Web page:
House Democrats’ infrastructure package, the Moving Forward Act, includes the text of the Reopen and Rebuild America’s Schools Act which would authorize $130 billion over five years to fund infrastructure improvements for the Nation’s public schools. The Act would prioritize high-poverty schools with targeted funding for inadequate facilities that endanger the health and safety of students and educators. ASCE’s 2017 Infrastructure Report Card gave our nation’s schools a D+ noting that the nation continues to underinvest in school facilities, leaving an estimated $38 billion annual gap.
The Reopen and Rebuild America’s Schools Act of 2020 would:
- Authorize an Investment of $100 billion in grants and $30 billion in bond authority targeted at high-poverty schools with facilities that pose health and safety risks to students and staff;
- Create over two million jobs based on an Economic Policy Institute analysis that each $1 billion spent on construction creates 17,785 jobs;
- Allocate 2020 program dollars on an emergency basis to aid in safely reopening public schools in line with Centers for Disease Control (CDC) public health guidelines—such as for heating, ventilation, and air conditioning (HVAC) systems;
- Develop a comprehensive national database on the condition of public school facilities noting that such a national database currently does not exist and would provide much-needed insight into the condition of our public schools; and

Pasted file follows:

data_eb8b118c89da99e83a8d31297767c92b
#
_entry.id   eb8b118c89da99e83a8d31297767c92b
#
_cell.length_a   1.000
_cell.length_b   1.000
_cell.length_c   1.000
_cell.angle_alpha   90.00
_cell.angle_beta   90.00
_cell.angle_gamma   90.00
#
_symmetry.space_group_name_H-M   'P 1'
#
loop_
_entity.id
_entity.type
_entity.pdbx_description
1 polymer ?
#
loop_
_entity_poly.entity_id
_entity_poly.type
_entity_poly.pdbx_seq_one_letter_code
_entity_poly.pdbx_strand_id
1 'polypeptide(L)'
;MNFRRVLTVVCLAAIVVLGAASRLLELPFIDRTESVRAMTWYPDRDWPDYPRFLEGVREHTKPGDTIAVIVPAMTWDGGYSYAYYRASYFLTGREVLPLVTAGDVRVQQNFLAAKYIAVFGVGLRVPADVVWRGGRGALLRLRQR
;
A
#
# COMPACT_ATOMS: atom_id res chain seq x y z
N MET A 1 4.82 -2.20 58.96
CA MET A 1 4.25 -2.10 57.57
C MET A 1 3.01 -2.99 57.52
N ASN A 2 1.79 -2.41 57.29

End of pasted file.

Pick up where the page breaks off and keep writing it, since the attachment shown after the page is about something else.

- Expand access to high-speed broadband to ensure that public schools have the reliable and high-speed Internet access they need for digital learning.
In support of the inclusion of the Reopen and Rebuild America’s Schools Act into the Moving America Forward Act, House Democratic leaders noted that crumbling school facilities pose significant health and safety threats to more than 50 million students and three million teachers in public schools. Without major repairs, many school districts will struggle to meet reopening guidelines established by the CDC.
Bill sponsor’s cited a June 2020 report from the Government Accountability Office (GAO) on the state of school infrastructure which found that 54 percent of school districts across the country must replace or update major systems in more than half of their buildings. One of the main conclusions of the GAO report was that 41 percent of school districts reported the need to update or replace heating, ventilation, and air conditioning (HVAC) systems in half their schools. In guidance to school districts, CDC advises that ensuring “ventilation systems operate properly” is a key consideration for schools seeking to reopen amid the COVID-19 pandemic.
Bill sponsors also noted that the GAO report was the first on the subject since 1996. This echoed the concerns raised by ASCE in the 2017 Infrastructure Report Card which also noted a lack of ongoing data collection on the status of the nation’s schools. This lack of comprehensive data at the national, state, and even local level creates a challenge for school decision makers as they seek to fund, plan, construct, and maintain quality school facilities.
ASCE is pleased that the Moving Forward Act contains significant investments to our nation’s public schools. Since the first ASCE Infrastructure Report Card in 1998, ASCE has identified and advocated the importance on investing in the Nation’s public schools’ infrastructure.